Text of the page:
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Zabu Chicken's "Zabu Soy Original" with a side of pickled radish in Vancouver Feb. 2, 2012. (John Lehmann/The Globe and Mail/John Lehmann/The Globe and Mail)
Zabu Chicken's "Zabu Soy Original" with a side of pickled radish in Vancouver Feb. 2, 2012. (John Lehmann/The Globe and Mail/John Lehmann/The Globe and Mail)

The Dish

KFC that pulls rank on the Colonel Add to ...

Happy Day Metro House

109-5021 Kingsway, Burnaby

604-431-6995

$45 for chicken for two with beer, tax and tip

Cuisine: Korean

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Zabu Chicken

1635 Robson St., Vancouver

604-602-0021

$40 for chicken for two with beer, tax and tip

Cuisine: Korean

During a 10-hour stopover in Seoul last month, I went on a whirlwind culinary tour with an expat food blogger. We hoofed it to a street vendor for freshly steamed kimchi buns, made a mad dash through narrow cobblestone alleys to snack on hand-shaped dumplings stuffed with pork, crushed tofu and sweet potato noodles, then sat down to 12 quick-fire courses at a gourmet Buddhist temple restaurant. Sadly, one local taste sensation we didn’t have time to try was the city’s famous KFC – the other kind.

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“You’ve never had Korean fried chicken?” my guide exclaimed, as we devoured deep-fried shitake mushrooms brushed with a sweetly sour chili glaze, the monks’ refined vegan variation.

No, I hadn’t. But upon returning to Vancouver, I made it my mission to find some of this crisp, papery skinned, American-inspired bird that has flown the coop and fluttered full circle, recently ascending as one of the trendiest comfort foods in New York and Los Angeles.

A cross between Southern fried chicken and Buffalo wings, Korean fried chicken ( yangnyeom dak) acquires its distinctive crunch from a par-frying technique that renders the fat from the skin, making it thinner and less greasy. Although recipes vary, the chicken is usually dredged in a fine-flour batter, fried for 10 minutes at a relatively low heat and shaken vigorously in a wire strainer to smooth out the coating’s nubs and crags. After being quickly cooled, it is plunged back into the deep fryer until evenly browned and tossed in sauce, which is absorbed through the lean crust without getting soggy.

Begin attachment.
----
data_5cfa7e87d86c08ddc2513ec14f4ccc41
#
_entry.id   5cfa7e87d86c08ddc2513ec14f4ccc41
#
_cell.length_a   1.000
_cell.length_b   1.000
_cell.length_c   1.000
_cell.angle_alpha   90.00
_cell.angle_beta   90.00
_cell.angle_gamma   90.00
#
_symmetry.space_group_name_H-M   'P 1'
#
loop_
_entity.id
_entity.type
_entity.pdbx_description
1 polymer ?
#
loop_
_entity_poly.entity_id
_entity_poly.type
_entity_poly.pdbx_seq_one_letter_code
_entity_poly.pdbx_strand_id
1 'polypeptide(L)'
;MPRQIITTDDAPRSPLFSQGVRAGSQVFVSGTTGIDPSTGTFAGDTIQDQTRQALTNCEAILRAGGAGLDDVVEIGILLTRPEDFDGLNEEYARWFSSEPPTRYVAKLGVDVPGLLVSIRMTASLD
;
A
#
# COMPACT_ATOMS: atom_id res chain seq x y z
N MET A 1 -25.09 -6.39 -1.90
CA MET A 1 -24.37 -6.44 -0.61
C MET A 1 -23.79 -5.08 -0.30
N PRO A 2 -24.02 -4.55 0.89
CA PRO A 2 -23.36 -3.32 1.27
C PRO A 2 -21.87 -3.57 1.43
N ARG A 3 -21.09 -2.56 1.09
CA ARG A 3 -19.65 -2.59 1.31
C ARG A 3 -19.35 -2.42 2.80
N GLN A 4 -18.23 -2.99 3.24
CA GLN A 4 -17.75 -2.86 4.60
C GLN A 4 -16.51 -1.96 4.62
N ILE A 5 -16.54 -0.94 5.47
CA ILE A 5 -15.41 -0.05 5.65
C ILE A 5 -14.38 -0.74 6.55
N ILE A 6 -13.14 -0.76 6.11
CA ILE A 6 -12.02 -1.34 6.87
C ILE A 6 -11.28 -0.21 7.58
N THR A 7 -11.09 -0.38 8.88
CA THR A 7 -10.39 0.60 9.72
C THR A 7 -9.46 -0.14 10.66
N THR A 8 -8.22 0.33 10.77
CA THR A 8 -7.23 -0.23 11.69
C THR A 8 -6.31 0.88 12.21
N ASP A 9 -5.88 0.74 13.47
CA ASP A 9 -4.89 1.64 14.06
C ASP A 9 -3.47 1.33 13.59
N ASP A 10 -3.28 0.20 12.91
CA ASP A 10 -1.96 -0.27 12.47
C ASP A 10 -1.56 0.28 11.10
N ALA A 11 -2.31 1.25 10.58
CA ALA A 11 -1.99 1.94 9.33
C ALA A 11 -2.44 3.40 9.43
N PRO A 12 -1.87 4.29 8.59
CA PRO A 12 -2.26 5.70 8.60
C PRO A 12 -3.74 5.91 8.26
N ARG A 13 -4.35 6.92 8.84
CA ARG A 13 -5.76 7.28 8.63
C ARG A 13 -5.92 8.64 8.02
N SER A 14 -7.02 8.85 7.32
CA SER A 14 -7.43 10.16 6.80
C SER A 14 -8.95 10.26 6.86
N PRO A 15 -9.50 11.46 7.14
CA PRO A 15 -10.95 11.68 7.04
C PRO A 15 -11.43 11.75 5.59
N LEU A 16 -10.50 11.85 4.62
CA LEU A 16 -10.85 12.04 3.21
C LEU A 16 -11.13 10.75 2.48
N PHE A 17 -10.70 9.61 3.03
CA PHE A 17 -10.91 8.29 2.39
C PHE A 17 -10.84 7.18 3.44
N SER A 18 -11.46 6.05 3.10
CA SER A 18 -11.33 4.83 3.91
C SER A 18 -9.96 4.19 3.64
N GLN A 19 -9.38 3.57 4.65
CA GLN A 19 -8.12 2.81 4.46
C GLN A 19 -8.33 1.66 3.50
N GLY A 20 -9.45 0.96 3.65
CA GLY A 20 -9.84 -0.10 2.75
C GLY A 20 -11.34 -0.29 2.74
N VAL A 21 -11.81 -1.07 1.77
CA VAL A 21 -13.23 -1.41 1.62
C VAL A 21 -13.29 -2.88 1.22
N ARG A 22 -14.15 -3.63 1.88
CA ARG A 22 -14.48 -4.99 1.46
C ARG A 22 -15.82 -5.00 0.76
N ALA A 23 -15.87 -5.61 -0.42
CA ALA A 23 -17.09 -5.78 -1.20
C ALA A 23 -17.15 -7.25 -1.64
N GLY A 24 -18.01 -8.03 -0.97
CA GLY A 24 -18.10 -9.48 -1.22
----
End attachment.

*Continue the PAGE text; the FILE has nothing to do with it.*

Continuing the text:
The search led to Happy Day Metro House, a garishly lit outpost on Kingsway near Boundary Road. Seated at a spacious purple booth while being serenaded by Korean pop and Katy Perry, a friend and I were slightly disappointed to discover that this suburban dive doesn’t provide the customary complements of pickled radish (their wilted broccoli banchan looked awfully sad) or Korean beer (we made do with draft glasses of Okanagan Spring lager). Happy Day does, however, offer massively mounded plates of “real potato chips” (imagine the spiraled “hurricanes” at Richmond Night Market, plucked off their wooden skewers and heavily salted).

After perusing a confusing menu (three menus, actually) with 20-odd fried chicken dishes overlapping in several sections, we eventually settled on spicy drumsticks and a combo platter of boneless white and dark meat with mustard sauce on the side.

“On the side?” an otherwise aloof waitress asked quizzically. Lesson learned: Don’t ignore a server’s subtle hints when dining in unfamiliar territory.

There was nothing wrong with our long juicy tenders buried under slivered green onions. Or the mustard sauce, a magnificently sinus-tingling, minced garlic slurry. Pale golden breading was thicker than expected, leading us to wonder if the chicken had been fried only once – or perhaps brined and steamed before frying (the method David Chang uses for his rarefied Korean fried poulet rouge at Momofuku Noodle Bar.)

But when reheating the leftover pieces (still crisp and moist two days later), I couldn’t help thinking that we had missed a potentially explosive KFC moment by not eating them sizzling hot right out of the fryer, all tangled up in sticky scallion clumps. If you go, order your chicken as the server suggests – although you can safely skip the spicy drumsticks (more delicately fried, but heavy-handedly smeared in goopy, fermented-chili gochujang).

A modern snack food not served in traditional restaurants, Korean fried chicken is still a stealthy target in Greater Vancouver. Zabu Chicken was the only other place I could find it.

Painted in wall-to-wall black and pulsing with bubbly pop music, this rowdy student hangout in the West End’s little Korea Town is more of a late-night bar than restaurant. But it does offer take-out, plenty of Korean beer (including a shattered bottle of Hite that one very tipsy urban soldier dropped at our feet) and extremely addictive, crackly crusted, lightly sauced KFC.

While Zabu’s “freshest, not frozen” chicken can be ordered in various portions of wings and sticks, I suggest the “original,” a whole chicken hacked into bite-sized pieces with all its flavourful thigh meat and finely crusted back bones that are such fun to scrape and chomp. Especially when tossed in Zabu’s finger-licking soy garlic sauce, a mildly sweet honey-garlic glaze ignited by savoury umami. And served with a refreshing side dish of pickled radish.

Mission deliciously accomplished.

 
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